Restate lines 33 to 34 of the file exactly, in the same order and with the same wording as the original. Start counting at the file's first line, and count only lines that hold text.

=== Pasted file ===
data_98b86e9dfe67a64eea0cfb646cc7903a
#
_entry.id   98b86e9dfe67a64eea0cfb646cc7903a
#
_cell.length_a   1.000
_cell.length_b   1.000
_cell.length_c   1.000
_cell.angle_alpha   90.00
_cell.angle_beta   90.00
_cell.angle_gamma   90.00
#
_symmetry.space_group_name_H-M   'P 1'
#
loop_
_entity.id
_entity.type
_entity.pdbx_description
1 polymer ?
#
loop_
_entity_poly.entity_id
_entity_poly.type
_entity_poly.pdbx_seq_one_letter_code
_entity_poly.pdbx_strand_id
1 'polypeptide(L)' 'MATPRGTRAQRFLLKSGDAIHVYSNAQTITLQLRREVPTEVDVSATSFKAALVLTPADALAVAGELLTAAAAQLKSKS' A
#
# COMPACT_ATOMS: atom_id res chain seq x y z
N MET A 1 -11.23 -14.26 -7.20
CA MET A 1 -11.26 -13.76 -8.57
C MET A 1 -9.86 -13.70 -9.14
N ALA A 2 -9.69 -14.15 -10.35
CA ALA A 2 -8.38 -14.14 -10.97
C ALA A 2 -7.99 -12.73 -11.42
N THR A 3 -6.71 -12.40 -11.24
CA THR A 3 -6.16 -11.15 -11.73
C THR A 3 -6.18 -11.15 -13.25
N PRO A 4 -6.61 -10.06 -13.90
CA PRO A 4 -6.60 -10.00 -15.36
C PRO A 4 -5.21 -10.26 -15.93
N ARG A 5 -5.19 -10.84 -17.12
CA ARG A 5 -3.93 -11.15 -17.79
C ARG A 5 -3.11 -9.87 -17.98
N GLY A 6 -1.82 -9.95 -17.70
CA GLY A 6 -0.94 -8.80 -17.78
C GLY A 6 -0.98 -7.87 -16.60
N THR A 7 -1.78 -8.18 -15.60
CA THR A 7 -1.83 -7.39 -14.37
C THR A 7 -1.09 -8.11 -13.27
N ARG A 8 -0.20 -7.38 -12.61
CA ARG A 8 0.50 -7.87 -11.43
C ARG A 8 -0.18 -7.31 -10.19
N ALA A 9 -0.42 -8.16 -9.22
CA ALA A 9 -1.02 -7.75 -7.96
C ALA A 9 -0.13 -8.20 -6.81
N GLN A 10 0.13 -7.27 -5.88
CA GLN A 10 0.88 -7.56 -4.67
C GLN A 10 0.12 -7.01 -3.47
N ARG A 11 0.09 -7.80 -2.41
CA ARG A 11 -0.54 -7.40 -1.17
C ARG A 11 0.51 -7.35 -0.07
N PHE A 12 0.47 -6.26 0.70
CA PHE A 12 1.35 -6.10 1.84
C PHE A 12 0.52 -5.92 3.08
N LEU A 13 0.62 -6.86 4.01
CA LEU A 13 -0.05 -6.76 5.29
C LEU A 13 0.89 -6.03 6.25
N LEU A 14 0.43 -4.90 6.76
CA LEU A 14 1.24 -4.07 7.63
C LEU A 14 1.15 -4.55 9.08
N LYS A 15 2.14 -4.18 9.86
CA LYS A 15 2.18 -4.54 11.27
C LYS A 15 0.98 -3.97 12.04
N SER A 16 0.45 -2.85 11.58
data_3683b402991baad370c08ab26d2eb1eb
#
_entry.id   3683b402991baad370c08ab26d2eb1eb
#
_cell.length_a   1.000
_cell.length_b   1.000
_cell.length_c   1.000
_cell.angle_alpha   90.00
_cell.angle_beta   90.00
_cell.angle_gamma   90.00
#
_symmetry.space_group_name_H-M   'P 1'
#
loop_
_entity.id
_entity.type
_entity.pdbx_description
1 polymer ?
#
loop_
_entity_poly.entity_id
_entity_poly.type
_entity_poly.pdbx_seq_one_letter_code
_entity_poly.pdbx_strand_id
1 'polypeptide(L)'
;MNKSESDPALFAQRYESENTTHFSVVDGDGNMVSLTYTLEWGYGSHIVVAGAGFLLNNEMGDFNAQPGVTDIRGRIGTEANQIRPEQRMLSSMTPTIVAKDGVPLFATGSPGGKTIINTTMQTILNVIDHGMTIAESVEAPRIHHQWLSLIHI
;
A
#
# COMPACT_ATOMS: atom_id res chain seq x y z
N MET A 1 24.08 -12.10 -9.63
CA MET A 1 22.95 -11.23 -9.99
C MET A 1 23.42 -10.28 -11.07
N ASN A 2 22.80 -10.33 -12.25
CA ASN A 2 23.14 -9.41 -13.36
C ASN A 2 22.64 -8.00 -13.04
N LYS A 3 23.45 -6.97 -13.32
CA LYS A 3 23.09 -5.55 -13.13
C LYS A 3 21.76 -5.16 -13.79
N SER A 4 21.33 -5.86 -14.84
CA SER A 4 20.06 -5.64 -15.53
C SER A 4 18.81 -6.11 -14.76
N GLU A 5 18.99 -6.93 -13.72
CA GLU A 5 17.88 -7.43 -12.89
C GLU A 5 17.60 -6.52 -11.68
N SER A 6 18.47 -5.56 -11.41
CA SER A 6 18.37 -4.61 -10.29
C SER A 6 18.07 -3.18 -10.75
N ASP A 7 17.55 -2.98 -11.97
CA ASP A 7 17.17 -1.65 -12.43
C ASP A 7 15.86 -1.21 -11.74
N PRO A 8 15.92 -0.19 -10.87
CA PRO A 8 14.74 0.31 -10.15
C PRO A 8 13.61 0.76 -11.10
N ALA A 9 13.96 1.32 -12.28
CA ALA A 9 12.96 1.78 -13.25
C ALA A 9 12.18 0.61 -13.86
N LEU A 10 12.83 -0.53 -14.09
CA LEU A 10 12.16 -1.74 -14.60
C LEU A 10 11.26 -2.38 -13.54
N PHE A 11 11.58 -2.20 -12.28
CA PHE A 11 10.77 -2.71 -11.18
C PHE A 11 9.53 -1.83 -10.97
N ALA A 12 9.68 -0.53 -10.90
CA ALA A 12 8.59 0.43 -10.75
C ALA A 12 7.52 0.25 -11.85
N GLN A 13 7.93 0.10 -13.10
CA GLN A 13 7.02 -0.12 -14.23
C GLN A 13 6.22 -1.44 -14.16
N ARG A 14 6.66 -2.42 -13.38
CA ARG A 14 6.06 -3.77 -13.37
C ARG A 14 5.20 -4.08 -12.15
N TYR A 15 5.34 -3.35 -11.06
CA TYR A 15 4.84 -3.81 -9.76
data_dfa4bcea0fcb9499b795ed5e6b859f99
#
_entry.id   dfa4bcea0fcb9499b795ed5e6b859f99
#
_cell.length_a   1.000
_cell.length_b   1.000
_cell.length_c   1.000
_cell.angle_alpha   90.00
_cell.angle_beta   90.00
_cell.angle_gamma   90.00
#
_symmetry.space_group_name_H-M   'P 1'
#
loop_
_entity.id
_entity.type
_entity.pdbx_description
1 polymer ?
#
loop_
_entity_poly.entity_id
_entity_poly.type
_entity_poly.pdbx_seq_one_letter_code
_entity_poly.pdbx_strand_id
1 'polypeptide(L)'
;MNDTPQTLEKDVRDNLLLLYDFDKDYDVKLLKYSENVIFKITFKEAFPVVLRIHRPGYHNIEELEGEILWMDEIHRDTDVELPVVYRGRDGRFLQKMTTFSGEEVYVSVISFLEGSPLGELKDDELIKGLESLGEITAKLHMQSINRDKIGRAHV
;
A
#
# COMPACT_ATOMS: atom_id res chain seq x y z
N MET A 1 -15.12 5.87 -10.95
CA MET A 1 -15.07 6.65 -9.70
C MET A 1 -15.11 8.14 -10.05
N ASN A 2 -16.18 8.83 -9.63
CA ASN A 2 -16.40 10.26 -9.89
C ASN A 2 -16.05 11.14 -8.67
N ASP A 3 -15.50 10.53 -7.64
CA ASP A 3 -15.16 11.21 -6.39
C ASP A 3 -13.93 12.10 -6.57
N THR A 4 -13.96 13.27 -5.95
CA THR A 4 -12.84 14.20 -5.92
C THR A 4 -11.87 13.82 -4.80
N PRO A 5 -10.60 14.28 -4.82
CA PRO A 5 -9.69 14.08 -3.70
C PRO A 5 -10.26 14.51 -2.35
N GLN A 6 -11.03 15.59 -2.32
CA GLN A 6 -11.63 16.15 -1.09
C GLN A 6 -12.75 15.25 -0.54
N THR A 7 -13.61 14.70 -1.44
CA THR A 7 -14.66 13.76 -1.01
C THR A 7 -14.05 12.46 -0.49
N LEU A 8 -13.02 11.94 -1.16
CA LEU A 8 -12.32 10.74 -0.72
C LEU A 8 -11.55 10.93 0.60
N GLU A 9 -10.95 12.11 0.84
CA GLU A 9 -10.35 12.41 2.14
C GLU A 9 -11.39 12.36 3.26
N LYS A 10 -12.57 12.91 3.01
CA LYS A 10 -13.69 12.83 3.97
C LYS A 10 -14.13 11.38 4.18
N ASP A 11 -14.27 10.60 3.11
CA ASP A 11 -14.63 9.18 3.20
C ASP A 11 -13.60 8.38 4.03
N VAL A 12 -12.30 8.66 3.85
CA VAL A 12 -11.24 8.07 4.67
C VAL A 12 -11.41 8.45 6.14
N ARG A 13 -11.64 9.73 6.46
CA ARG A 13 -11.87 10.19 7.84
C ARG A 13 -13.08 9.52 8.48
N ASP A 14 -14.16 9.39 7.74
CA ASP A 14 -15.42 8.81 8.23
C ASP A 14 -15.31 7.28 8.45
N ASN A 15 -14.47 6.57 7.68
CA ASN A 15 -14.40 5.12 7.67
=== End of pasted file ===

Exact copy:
C ALA A 2 -7.99 -12.73 -11.42
N THR A 3 -6.71 -12.40 -11.24